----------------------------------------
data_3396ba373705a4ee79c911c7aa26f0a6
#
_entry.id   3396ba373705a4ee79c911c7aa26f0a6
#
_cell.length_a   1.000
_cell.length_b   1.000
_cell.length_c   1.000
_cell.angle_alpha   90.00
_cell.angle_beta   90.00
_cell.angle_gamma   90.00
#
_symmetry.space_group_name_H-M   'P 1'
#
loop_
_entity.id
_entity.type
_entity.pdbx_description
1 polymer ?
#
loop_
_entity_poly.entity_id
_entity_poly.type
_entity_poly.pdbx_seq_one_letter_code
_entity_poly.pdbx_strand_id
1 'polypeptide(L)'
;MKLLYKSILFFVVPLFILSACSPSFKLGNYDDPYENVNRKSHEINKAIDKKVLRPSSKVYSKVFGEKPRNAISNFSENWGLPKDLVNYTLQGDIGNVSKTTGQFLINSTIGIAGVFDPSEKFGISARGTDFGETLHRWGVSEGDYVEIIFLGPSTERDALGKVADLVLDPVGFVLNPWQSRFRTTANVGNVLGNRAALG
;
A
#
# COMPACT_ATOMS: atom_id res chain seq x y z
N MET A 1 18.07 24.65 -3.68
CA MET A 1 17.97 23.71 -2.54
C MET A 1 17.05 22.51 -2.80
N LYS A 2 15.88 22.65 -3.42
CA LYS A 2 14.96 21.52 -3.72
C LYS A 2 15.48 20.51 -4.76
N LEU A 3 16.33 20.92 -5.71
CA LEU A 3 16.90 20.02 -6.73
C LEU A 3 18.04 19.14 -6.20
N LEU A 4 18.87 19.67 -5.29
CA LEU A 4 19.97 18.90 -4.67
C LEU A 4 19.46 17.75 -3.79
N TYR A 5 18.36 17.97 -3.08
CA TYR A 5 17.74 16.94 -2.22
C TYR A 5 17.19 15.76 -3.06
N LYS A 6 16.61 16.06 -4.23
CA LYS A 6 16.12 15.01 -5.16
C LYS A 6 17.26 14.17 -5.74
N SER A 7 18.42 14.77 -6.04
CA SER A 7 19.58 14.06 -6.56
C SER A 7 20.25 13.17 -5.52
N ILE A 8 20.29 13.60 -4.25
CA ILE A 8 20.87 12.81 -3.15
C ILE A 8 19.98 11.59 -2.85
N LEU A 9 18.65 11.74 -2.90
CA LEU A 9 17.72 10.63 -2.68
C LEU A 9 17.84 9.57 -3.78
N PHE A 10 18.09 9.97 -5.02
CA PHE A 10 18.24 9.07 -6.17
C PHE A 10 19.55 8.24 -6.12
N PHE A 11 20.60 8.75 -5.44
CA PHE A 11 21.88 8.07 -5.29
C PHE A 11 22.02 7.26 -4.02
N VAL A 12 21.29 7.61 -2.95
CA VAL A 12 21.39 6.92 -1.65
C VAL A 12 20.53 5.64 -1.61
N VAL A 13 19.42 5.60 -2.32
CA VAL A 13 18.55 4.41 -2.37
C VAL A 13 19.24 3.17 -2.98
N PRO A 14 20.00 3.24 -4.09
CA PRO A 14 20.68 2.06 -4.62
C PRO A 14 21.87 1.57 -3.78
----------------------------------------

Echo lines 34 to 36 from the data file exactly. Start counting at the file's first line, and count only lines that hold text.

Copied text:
N LYS A 2 15.88 22.65 -3.42
CA LYS A 2 14.96 21.52 -3.72
C LYS A 2 15.48 20.51 -4.76